It’s not that he hasn’t helped drug addicts. He has, as witnessed by  Clarisse Le Neindre, who know runs a rehab facility after recovering from addiction with Duterte’s help.

Watch Le Neindre’s testimony https://www.facebook.com/plugins/video.php?href=https%3A%2F%2Fwww.facebook.com%2Fforwardwomen2016%2Fvideos%2Fvb.1671955399731080%2F1690853824507904%2F%3Ftype%3D3&show_text=0&width=560

Why then stress shortcuts as solutions to problems? Duterte is doing people a disservice by pandering to the worst of our instant gratification tendencies.

He presents the sona – the whole-scale round up of suspected addicts and community pushers – as the swift response to the scourge of drugs. That blueprint misses the fat cats who control the entry, the manufacture and the deliveries of drugs to affected areas.

Double standards, too

duterte contractualizationDuterte says poor Filipinos will come first under his presidency. He opposes contractualization.

Yet he promises to create an enclave where foreign investors can stay safe from the reach of the country’s laws.

 

He personally commits to keep them safe from inconvenient truths – like the fact that workers have the right to unionize.

For all Duterte’s talk about the poor’s right to prosper, he sees the struggle for economic rights as an enemy of development. And, indeed, in his first official campaign speech, he threatened to kill labor leaders who would not heed his “appeal” for a moratorium on union work.

He banners his credentials as a dear friend to the LGBT community. By all accounts, he treats them well.

Yet he uses the word “bakla” as an insult, a synonym for “coward”.

Some gay friends who support him say they see nothing wrong with it.

If he uses it as an adjective that reflects your self-identity, there is nothing wrong with it. If you slam others for using bakla as a slur, why is Duterte suddenly exempt from those standards? His use of the word only encourages the bitter, hateful homophobia that have harmed so many of your peers.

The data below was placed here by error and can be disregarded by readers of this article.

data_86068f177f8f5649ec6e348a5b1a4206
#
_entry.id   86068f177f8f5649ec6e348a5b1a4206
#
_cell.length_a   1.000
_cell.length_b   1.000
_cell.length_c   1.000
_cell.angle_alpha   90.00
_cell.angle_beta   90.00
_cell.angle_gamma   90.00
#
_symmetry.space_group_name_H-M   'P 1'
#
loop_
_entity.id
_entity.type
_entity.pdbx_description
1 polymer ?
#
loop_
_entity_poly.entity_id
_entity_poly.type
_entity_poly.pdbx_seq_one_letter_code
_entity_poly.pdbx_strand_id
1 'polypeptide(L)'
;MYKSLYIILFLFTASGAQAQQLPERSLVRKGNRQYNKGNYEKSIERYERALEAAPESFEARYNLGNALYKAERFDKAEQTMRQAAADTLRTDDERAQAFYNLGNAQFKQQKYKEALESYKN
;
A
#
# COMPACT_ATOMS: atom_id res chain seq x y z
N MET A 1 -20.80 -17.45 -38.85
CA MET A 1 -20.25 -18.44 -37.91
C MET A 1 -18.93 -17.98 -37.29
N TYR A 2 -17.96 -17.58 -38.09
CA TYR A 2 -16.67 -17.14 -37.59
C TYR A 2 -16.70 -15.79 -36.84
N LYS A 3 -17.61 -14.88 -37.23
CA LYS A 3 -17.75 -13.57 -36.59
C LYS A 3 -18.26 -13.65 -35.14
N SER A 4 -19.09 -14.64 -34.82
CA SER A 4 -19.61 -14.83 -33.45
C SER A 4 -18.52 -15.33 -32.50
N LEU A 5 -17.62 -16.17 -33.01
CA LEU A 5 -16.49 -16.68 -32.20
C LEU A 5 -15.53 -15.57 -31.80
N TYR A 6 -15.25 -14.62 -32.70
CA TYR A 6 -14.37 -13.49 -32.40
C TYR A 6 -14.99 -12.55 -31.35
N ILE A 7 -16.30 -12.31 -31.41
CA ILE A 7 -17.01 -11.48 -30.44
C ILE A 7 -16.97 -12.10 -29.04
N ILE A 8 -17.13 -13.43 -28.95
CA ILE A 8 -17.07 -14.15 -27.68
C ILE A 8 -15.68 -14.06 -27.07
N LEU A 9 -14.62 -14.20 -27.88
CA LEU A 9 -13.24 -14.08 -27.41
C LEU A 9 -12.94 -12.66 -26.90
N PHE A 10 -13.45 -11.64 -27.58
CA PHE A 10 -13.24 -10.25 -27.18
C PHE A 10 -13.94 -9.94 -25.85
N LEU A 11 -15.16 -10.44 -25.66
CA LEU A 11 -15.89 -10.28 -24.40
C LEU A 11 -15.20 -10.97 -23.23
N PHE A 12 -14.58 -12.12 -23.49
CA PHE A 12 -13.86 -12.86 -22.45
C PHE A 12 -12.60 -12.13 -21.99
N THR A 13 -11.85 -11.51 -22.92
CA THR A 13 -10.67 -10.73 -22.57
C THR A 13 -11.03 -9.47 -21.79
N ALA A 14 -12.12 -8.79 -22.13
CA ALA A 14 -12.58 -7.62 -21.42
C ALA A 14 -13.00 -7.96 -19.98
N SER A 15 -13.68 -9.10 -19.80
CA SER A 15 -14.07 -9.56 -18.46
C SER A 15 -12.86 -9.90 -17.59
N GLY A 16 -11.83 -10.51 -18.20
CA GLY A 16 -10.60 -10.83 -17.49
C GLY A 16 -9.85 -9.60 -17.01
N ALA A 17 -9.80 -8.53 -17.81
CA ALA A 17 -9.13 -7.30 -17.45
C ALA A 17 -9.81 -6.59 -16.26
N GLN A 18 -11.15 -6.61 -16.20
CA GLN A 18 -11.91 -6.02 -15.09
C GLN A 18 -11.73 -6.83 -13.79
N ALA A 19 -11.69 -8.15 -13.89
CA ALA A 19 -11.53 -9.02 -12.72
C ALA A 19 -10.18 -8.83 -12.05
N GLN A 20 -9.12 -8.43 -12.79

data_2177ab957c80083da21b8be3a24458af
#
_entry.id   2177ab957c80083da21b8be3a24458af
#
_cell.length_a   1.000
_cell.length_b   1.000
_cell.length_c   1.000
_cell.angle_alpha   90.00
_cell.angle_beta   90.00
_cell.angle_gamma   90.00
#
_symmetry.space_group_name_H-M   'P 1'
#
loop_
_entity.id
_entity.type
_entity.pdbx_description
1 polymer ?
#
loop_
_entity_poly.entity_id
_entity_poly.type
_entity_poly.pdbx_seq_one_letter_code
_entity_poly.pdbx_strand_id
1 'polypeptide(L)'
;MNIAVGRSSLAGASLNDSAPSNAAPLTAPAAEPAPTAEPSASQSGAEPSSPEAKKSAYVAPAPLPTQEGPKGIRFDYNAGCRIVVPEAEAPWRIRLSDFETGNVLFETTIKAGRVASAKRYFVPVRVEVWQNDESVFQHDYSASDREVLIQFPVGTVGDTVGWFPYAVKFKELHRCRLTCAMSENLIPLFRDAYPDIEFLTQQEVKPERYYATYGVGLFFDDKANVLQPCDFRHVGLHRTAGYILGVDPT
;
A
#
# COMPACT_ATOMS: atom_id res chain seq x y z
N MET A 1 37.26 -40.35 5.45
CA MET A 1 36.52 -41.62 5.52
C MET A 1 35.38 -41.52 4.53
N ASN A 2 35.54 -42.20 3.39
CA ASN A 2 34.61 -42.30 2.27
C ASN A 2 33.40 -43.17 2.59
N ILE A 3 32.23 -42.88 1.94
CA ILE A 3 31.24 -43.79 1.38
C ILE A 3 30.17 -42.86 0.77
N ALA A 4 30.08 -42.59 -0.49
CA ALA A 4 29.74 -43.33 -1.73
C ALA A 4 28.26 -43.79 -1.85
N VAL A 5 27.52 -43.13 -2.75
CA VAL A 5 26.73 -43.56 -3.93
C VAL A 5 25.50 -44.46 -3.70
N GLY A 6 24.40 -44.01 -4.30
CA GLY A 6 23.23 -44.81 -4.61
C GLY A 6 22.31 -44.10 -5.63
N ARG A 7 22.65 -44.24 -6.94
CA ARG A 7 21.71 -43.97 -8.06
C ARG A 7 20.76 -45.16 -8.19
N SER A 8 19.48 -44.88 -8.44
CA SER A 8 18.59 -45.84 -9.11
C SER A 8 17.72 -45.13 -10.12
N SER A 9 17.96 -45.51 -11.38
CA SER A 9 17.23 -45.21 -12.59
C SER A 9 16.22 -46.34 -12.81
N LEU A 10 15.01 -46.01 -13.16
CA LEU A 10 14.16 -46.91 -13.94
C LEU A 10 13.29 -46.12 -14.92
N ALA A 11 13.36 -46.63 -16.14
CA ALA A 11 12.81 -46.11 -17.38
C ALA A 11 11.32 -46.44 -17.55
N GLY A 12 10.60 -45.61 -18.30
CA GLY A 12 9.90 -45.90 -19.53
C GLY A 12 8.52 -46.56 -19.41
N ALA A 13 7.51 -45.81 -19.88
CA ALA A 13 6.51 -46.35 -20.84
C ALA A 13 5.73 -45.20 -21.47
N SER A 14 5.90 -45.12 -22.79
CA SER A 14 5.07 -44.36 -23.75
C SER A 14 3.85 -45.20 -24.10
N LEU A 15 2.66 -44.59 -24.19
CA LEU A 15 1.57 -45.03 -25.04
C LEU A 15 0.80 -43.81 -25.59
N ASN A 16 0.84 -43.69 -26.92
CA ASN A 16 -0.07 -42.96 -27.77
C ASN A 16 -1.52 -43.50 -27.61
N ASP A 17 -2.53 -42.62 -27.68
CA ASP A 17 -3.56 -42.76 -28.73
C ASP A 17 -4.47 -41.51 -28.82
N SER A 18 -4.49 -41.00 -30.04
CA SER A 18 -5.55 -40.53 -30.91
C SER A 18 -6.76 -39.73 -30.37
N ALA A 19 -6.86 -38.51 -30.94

And then there’s rape and his attitude towards women. He and his wife have a unique relationship and I will not impose my standards of fidelity on them. I must also acknowledge that, unlike ousted president Joseph Estrada, no one has charged Duterte with stealing public funds to subsidise his womanising activities.

Davao also has many pro-women policies.

And yet, he opens his mouth and something else comes out.

Duterte recently shared this tale of criminals in detention twice grabbing hostages. The second incident involved a bunch of Christian prayer warriors, including an Australian woman who was raped and then had her throat slashed, according to a report by the Chicago Tribune.

Duterte used the anecdote to stress how incorrigible some criminals are and also to show his willingness to risk life for the sake of victims.

Then he debased everything that mattered. His anger towards rape was almost secondary to dismay that criminals used the woman first before the mayor did.

He was joking? Maybe. But he also used the same line earlier in his talk.

Cops who commit crimes for personal reasons deserve to be punished, he said. He made an example of a cop who kills his mistress – especially a pretty one — and implied  the mayor should have first dibs on the beauty.

It’s not the first time he used that anecdote on the hostage-taking, ending with a similar line. Watch Noemi Dado’s video at the 38:43 marker.

You can slog through the entire Duterte speech, including some moving performances by Freddie Aguilar here.

 

And this admittedly moving paean to change. Which, indeed, this country needs.

We all should be outraged that the haves in this country get away with all kinds of abuses while the rest of us suffer indignities daily.

Yes, innocent people get killed and innocent people rot in jail. Hungry people are left to starve; when they protest, they die.

We all should rage.

But in cheering for Duterte’s warped logic, in playing blind to his contradictions, we might just visit more of the same on this nation.

 

2 thoughts on “Duterte’s contradictions

  1. I agree with everything you wrote, only I would not overrate, even as I too would praise, his achievements, and in a way downplay his flaws as mere contradictions. Contradictions are struggles that move as forward.

    Low standards should be non-starters in our social and political discourse these days. Whatever his achievements as mayor in Davao, if indeed they are lasting and as meaningful, were accomplished in more than 20 years of nepotic rule. (Being in power for 20 years, in itself, even assuming that one’s tenure is untainted by corruption or any shady dealings, is fundamentally wrong, by the way.) Many local executives, perhaps without the flare and fanfare, are accomplishing as much, if not more in less than that time, sans nepotism. Let us set our bars high and measure qualifications, track records, and platforms against them. Taking the Philippines forward to “developed” status is not the same as making the whole country Davao.

    Liked by 1 person